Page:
News from Amsterdam

To the front page

11/1 Jurists want to stay in Oudemanhuispoort

8/2 Mayor’s portrait

8/2 Websites for social cohesion

7/2 Spreading tourism proceeds with difficulty

7/2 GroenLinks on districts: Be a man

6/2 Zuideramstel opens new office on Sabbath

5/2 The truth about integration

4/2 Wilders has little support on Amsterdam

3/2 Elite involved in neighbourhood

2/2 Johnnie Walker avoids taxes in Amsterdam

1/2 Rotterdam to tinker with district councils as well

31/1 Wooden rowing boats to disappear from Amstel

31/1 ZeeburgTV launched

27/1 Privacy activists to mess up loyalty card system

27/1 A few were still coughing, but that was an act

27/1 Chrisis in de Baarsjes

26/1 Youth have positive view of districts

24/1 Action groups call for Carmel and Jaffa boycott

24/1 PvdA members dismiss plan for districts

23/1 KLM takes on crisis with new uniform

23/1 District office not squatted

21/1 Merge districts

20/1 Closing squat bar Vrankrijk not necessary

20/1 Cleaners welcome new Schiphol director

18/1 Palestine at the Jewish Historical Museum

18/1 What is the right size for a district?

17/1 PvdA Oost against fewer districts

16/1 Committee: 7 districts by 2010

15/1 Soldiers may attend Afghanistan debate after all

15/1 Bait bike leads to arrest

14/1 Youth for Christ to republish vacancies

13/1 Paintings of the Zuidas

13/1 New Youth for Christ contoversy

11/1 Social cohesion initiative raises eyebrows

10/1 Fewer districts in 2010

10/1 Zuidas: People feel that we are losers

9/1 Fun on the ice - but not for all

9/1 Supermarket coupon fraud thwarted

9/1 I Amsterdam must remain exclusive

8/1 Use term Apartheid in every discussion

8/1 No city kiosk in Amsterdam yet

7/1 Snow

7/1 Fatima Elatik to run Zeeburg

7/1 Municipal managers to return to shop floor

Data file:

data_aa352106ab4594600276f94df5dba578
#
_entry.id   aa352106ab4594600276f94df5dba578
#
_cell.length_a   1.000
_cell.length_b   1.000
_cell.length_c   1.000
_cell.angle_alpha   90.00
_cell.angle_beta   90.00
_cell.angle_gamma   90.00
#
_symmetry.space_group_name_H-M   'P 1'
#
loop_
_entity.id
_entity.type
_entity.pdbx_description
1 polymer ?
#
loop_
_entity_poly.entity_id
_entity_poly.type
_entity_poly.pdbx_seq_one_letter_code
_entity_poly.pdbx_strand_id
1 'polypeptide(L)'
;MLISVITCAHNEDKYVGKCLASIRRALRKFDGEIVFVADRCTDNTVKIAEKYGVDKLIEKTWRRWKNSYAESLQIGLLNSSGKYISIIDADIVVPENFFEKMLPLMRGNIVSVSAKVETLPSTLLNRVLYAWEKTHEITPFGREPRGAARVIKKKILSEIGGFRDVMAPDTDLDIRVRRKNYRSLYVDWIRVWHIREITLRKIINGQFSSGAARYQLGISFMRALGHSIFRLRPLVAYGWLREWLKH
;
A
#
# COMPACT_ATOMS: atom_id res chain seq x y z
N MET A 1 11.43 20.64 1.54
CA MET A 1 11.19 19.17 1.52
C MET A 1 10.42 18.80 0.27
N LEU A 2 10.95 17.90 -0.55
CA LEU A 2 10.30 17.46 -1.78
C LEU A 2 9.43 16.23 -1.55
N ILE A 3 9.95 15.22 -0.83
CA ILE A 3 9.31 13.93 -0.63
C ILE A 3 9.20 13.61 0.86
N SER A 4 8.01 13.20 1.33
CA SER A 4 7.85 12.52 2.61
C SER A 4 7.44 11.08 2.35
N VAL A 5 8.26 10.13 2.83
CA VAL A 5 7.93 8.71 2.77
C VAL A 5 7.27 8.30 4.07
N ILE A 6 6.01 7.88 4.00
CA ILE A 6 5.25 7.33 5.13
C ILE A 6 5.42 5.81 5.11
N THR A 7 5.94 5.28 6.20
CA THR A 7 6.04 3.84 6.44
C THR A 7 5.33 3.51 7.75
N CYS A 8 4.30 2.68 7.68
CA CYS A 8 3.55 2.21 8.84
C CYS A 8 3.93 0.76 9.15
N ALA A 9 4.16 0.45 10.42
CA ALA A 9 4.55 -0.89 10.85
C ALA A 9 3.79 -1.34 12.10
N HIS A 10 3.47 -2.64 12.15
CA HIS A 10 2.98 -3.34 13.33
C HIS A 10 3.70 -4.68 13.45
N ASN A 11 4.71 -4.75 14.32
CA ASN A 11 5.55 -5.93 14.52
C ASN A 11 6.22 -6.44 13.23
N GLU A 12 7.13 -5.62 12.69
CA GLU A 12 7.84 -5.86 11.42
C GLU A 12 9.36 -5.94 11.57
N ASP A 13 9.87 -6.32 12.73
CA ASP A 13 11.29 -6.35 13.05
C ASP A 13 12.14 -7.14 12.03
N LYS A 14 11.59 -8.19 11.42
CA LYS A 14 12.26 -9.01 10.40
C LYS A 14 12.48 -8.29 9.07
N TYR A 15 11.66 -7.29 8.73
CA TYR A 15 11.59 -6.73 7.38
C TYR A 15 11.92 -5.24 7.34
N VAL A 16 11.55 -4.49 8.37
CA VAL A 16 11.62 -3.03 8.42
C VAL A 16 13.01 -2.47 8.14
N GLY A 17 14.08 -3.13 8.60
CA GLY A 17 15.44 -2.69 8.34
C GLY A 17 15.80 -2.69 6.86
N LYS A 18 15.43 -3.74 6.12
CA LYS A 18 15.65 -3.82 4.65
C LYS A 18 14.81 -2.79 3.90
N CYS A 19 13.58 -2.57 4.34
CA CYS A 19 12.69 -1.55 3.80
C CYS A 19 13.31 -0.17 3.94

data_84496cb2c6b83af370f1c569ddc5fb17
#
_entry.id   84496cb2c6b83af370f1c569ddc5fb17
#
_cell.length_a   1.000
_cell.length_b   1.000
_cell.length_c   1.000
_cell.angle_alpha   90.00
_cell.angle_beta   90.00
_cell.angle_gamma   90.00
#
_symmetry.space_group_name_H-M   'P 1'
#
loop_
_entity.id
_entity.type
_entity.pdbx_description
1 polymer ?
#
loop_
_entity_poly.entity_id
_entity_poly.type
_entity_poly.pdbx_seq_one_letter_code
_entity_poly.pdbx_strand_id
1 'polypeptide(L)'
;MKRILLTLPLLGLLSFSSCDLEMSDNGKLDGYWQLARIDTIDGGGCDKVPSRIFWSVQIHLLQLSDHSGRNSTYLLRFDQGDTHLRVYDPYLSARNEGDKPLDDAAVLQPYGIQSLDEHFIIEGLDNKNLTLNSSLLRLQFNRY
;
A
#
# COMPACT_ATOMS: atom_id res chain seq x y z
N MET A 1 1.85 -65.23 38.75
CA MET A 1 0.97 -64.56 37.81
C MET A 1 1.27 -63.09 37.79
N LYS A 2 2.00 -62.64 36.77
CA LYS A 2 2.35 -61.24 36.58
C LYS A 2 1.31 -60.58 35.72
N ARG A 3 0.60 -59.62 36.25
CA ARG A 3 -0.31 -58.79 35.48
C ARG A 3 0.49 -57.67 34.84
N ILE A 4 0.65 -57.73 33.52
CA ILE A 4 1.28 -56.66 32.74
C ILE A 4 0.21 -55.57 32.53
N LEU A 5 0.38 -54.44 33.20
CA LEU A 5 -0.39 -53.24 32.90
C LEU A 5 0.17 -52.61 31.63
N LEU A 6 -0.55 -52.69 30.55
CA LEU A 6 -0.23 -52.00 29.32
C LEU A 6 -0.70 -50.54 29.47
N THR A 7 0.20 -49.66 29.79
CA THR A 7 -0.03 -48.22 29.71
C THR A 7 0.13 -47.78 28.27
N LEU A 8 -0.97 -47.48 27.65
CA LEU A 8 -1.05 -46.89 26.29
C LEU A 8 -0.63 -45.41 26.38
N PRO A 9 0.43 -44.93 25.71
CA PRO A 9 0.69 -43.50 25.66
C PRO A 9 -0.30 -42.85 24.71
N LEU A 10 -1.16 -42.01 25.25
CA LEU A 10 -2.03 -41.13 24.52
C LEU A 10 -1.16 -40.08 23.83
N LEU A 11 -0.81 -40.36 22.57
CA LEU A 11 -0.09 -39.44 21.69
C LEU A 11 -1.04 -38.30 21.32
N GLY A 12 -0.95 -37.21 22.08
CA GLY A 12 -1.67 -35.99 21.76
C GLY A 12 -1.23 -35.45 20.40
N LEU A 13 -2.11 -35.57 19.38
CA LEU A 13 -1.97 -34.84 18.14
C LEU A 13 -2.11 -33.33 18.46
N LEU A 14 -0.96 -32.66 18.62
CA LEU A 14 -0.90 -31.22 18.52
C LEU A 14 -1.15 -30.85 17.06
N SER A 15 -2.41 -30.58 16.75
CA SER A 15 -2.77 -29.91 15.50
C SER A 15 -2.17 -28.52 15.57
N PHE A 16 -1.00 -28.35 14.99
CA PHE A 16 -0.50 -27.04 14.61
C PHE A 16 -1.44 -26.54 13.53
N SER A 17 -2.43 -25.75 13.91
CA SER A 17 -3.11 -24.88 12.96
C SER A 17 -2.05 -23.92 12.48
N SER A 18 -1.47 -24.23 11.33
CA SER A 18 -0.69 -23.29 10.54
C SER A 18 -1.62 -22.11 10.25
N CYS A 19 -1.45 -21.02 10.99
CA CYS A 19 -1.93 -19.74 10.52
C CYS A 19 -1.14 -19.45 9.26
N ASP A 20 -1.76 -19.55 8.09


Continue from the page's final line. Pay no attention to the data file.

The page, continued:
4/1 Police: take photo of strange people

3/1 Gaza protest criticises politicians

1/1 Thousands to protest against attacks on Gaza

1/1 Mustapha Laboui leaves district council


2008 Archive

2007 Archive

2006 Archive

2005 Archive





‘Anybody knows jobseeker programmes do not work’

20 April 2007 - Until recently, Anush Avetisyan advised the welfare agency. She does not really believe in the jobseeker programmes by which the municipality tries to help people find work. People are better off doing volunteer work that suits them.

Until 1 April, Avetisyan was the chairwoman of the client advisory committee (cliëntenraad) of the welfare agency (DWI). Now she coaches volunteers in Geuzenveld-Slotermeer, who for example want to organise bicycle courses. Many women who do volunteer work end up finding a paid job.

How does one end up on a client advisory committee?

“As a result of external circumstances I had become unemployed. There was an advertisement in the DWI’s client magazine. And I am someone who has a lot of energy (laughs). So I thought OK, I am going to do some work for my social assistance benefit. I was also writing for Mug Magazine at the time, I was doing all kinds of things to keep myself busy and learn the language”.

Did you have a specific idea of what you wanted to do on the client advisory committee?

“Yes, I saw that many things were going wrong. Those arrangements, look, I had this feeling, you are making up arrangements upstairs, but you do not know your clients at all. That was my main motivation to join”.

What was wrong with these arrangements?

“Those letters you receive... You can write people they have to do something, but not in such a humiliating tone. Those civil servants are themselves often unaware of the impact of their letters, because it is legal vocabulary they use.